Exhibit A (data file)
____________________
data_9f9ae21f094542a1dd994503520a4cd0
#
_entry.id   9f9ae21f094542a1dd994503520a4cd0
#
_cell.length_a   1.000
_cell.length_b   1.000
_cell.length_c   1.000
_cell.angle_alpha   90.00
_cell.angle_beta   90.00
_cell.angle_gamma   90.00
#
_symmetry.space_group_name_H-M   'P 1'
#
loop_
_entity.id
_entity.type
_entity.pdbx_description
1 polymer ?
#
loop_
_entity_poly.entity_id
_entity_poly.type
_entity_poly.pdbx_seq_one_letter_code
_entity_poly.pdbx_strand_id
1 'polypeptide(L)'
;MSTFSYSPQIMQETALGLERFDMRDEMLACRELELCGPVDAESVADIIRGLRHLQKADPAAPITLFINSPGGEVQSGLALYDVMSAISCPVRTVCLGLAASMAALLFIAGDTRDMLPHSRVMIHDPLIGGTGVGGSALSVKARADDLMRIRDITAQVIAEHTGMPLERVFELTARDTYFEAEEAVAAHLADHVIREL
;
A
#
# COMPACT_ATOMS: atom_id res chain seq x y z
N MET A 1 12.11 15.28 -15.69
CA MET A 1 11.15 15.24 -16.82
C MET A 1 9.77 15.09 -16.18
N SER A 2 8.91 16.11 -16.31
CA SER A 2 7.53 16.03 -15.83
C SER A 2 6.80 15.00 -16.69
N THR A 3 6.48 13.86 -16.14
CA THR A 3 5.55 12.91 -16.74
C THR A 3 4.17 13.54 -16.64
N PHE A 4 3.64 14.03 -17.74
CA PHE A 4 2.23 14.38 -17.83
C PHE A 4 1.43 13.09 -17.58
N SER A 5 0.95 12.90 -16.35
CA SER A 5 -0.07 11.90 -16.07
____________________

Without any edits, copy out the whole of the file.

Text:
data_9f9ae21f094542a1dd994503520a4cd0
#
_entry.id   9f9ae21f094542a1dd994503520a4cd0
#
_cell.length_a   1.000
_cell.length_b   1.000
_cell.length_c   1.000
_cell.angle_alpha   90.00
_cell.angle_beta   90.00
_cell.angle_gamma   90.00
#
_symmetry.space_group_name_H-M   'P 1'
#
loop_
_entity.id
_entity.type
_entity.pdbx_description
1 polymer ?
#
loop_
_entity_poly.entity_id
_entity_poly.type
_entity_poly.pdbx_seq_one_letter_code
_entity_poly.pdbx_strand_id
1 'polypeptide(L)'
;MSTFSYSPQIMQETALGLERFDMRDEMLACRELELCGPVDAESVADIIRGLRHLQKADPAAPITLFINSPGGEVQSGLALYDVMSAISCPVRTVCLGLAASMAALLFIAGDTRDMLPHSRVMIHDPLIGGTGVGGSALSVKARADDLMRIRDITAQVIAEHTGMPLERVFELTARDTYFEAEEAVAAHLADHVIREL
;
A
#
# COMPACT_ATOMS: atom_id res chain seq x y z
N MET A 1 12.11 15.28 -15.69
CA MET A 1 11.15 15.24 -16.82
C MET A 1 9.77 15.09 -16.18
N SER A 2 8.91 16.11 -16.31
CA SER A 2 7.53 16.03 -15.83
C SER A 2 6.80 15.00 -16.69
N THR A 3 6.48 13.86 -16.14
CA THR A 3 5.55 12.91 -16.74
C THR A 3 4.17 13.54 -16.64
N PHE A 4 3.64 14.03 -17.74
CA PHE A 4 2.23 14.38 -17.83
C PHE A 4 1.43 13.09 -17.58
N SER A 5 0.95 12.90 -16.35
CA SER A 5 -0.07 11.90 -16.07